Find It. Share It. Solve It.
Global Health Corps | January 9, 2014
By Brian Ssennoga
Class of 2013-2014
In my first 6 months of the Global Health Corp Fellowship, while placed with Elizabeth Glaser Pediatric AIDS Foundation, I have gotten immersed in programs about the eradication of HIV/AIDS. I am now working closely with a group of young people, known as Ariel Ambassadors, and it’s a great honor to understand what it means to live with HIV/AIDS as a young person. As a Communications Officer, I am working with these young people to develop the boldness and courage to tell their stories in a stigmatized society, and am learning from them what it really is like to be a teenager in boarding school with (pre) Anti-Retro Therapy schedules to keep up on.
They are such an inspiration!
I wish there was more we could do for young people in schools. The cry is so loud and Ugandan schools are not equipped to fight alongside other actors in the HIV/AIDS fight. Young people have to decide between telling a head teacher, a school nurse (if present) or a treatment buddy. But no where has it been made clear what the role of schools and other educational institutions are in the fight against HIV.
On average, a young person who goes to boarding school will spend 75% of the calendar year at school – that is where their life is lived! That is also where we do not meet them, at the point of their physical (and biological) transformation. How I wish we were there. How I wish “youth friendly centers” were modeled after school clinics and “sick bays”. I would like to see programs designed and intended to target schools, and other places (like University Hostels) where young people are feeding from an information pool that is massively contaminated with stigma laced language, and total misinformation about HIV/AIDS.
I would like to be more certain about where a young gal in S2 goes to receive her medication, should she be in boarding school. I would like to be more certain that HIV Positive young people in hostels around universities live above the fear of stigmatization, and live as a voice of reason in an age group clouded by a lack of accurate information. I would like to see high schools in Kampala (and indeed Uganda) preemptively institutionalize SRH Services and Education, because when we are not there for that sexual debut, we would rather these young people had all the information and tools they need to protect themselves from infection, disease and unwanted pregnancies.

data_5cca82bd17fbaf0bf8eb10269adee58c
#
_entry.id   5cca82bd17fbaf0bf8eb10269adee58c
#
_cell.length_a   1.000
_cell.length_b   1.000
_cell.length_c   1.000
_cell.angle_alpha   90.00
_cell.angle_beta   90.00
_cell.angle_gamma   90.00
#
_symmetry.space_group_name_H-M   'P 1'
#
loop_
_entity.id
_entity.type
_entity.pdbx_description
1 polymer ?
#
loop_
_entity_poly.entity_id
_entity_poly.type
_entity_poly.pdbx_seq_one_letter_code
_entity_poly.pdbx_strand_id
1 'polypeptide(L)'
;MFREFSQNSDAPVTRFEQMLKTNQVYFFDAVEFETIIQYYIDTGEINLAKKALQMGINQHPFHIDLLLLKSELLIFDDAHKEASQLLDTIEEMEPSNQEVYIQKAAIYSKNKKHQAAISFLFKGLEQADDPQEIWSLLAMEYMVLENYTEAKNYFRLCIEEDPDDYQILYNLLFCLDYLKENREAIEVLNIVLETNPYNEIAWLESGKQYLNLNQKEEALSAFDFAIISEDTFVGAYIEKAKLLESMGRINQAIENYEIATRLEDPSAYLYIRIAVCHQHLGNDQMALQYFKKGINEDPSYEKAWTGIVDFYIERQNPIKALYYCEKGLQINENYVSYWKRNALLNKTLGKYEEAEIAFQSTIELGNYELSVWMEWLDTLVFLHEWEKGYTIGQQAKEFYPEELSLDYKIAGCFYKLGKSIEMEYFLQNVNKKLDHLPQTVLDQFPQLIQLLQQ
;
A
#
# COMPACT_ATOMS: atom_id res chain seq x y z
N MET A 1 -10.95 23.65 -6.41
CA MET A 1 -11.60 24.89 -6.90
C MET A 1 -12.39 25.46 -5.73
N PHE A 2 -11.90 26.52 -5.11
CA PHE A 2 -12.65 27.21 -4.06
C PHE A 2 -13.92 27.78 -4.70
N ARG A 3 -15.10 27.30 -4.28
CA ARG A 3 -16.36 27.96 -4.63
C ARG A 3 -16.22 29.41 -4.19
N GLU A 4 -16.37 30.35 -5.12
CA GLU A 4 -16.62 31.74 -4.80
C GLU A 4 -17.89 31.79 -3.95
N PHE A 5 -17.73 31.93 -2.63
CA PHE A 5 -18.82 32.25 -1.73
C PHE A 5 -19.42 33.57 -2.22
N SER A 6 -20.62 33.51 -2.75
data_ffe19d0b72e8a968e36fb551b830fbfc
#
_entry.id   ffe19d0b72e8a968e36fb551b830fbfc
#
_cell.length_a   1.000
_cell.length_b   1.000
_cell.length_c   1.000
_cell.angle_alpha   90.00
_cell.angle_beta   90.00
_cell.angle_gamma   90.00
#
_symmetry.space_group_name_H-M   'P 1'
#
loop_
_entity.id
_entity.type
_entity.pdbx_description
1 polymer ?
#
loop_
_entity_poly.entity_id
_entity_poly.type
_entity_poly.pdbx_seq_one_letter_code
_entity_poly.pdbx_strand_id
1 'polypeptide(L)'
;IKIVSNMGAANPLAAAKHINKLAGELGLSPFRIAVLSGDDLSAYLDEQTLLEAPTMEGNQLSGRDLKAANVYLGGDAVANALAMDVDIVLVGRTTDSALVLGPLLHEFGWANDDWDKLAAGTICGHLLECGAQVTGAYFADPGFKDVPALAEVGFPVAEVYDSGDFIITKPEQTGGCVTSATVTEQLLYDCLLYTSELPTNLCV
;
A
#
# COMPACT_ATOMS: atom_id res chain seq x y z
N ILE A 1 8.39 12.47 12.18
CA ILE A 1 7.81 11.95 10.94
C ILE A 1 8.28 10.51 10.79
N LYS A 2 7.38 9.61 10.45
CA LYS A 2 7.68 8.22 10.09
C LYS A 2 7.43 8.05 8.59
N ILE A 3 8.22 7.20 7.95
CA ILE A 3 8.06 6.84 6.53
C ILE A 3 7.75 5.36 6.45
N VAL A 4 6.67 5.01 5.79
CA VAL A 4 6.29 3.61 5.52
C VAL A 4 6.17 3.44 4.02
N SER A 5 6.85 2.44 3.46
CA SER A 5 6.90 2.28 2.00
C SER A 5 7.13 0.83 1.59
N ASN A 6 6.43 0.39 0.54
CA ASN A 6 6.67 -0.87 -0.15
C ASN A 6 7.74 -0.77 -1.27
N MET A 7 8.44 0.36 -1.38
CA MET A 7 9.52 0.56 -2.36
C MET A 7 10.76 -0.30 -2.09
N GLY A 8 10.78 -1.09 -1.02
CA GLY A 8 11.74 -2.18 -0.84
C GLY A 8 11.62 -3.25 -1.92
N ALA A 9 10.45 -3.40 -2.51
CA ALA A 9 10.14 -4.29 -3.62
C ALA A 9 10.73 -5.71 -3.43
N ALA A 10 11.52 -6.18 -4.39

No I am not just a health freak, in fact I am an ICT professional with a passion for health. But if I want to see an HIV free generation in my country, I have to open my eyes to the reality, and marry that with what my hands and feet can transform – and my heart goes out to young people in this nation. So there is where I would like to move, shake, and bring about some change.
And Young people, like you, can do the same. There must be something in your community that you can affect. There must be a health injustice that keeps you from dreaming in the night. There must be something we can work on together. Find it. Share it. Solve it.